The yearly event is typically spearheaded by GCLA lobbyist Gregg Cook of Government Affairs Consulting and the GCLA’s own legislative committee led by David Kinney of API Global Transportation Group and Mark Stewart of CLI Worldwide Transportation. It presents an opportunity for the association to speak with state legislators and their representatives about the most-pressing issues facing California operators, as well as hear from a few assembly members, too.
A great deal of preparation goes into the event just to ensure that all Day on the Hill attendees are attuned to one another: February 7 saw an in-person training day so that members could be briefed on how get the most from their time in the capital city, while a February 12 dinner allowed participants a last-minute chance to hone their collective message—and with a three-pronged directive, it was especially important to make sure everyone was on the same page.
This year’s three correlating key issues were:
--Drug testing for TNC drivers: An especially important topic as legalized marijuana becomes a broader conversation, two possible bills are also looking at this issue from a regulatory standpoint, in terms of mandating both TNC drivers’ and traditional livery passengers’ usage;
--Wages and labor: In an effort to find a more level playing field between more traditional livery options and TNCs, the classification of workers is emerging as a critical conversation. An Assembly Bill (AB-5) aims to “creates a presumption that a worker who performs services for a hirer is an employee,” effectively putting the kibosh on TNCs’ tendency to eke by with less expensive labor by calling their drivers what they are by deferring to legal definitions: employees, not independent contractors;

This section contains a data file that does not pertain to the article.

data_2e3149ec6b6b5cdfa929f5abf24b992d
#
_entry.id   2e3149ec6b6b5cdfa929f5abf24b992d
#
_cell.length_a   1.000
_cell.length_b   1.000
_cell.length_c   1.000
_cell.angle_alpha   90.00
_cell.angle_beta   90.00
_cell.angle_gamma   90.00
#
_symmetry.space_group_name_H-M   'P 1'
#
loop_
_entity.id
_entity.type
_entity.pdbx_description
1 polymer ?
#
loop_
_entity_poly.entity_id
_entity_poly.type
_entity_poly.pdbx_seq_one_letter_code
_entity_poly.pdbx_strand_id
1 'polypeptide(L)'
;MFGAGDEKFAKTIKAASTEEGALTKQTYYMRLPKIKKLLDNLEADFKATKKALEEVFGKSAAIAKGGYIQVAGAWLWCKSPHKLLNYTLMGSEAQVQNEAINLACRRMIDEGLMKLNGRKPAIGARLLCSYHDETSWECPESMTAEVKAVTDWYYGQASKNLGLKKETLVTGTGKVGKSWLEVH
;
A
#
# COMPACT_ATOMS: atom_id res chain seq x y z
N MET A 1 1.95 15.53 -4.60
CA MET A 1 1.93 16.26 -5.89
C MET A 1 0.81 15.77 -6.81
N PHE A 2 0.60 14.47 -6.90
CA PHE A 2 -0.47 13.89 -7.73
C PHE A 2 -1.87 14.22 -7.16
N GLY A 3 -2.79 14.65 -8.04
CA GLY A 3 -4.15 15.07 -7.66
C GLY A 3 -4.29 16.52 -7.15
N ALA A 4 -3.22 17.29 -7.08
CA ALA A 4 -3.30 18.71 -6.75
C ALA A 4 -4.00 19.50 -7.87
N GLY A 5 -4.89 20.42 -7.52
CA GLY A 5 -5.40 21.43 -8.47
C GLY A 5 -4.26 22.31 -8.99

--CPUC Enforcement: The California Public Utilities Commission (CPUC), which regulates the state’s commercial transportation industries, has nearly $50M in accrued payments from the operators who’ve been paying quarterly fees to the PUC’s Transportation Reimbursement Fund for years—and the GCLA is urging legislators to release some of those funds to hire additional officers to cut down on the illegally operating outfits that muddy the waters of the state’s transportation options by skirting the licensing and oversights that allow them to provide less expensive—though obviously far riskier—rides.
Then on February 13, everyone hit the ground running. The morning was filled with the likes of internal meetings where Cook briefed the group and presentations with key lawmakers before the afternoon’s meetings with local legislators began. All told, GCLA representatives advocated their cause to 24 Senate and Assembly offices, and spoke to fewer staff members and more decision-makers than in years past.
The evening recap meeting reflected the generally positive reception GCLA members felt they received, with many reporting that they felt their voices and concerns were actually heard.
Check back with our March issue of Chauffeur Driven magazine for in-depth coverage of this event.
Visit gcla.org for more information.
GCLA Heads to the Hill
- Category: Industry News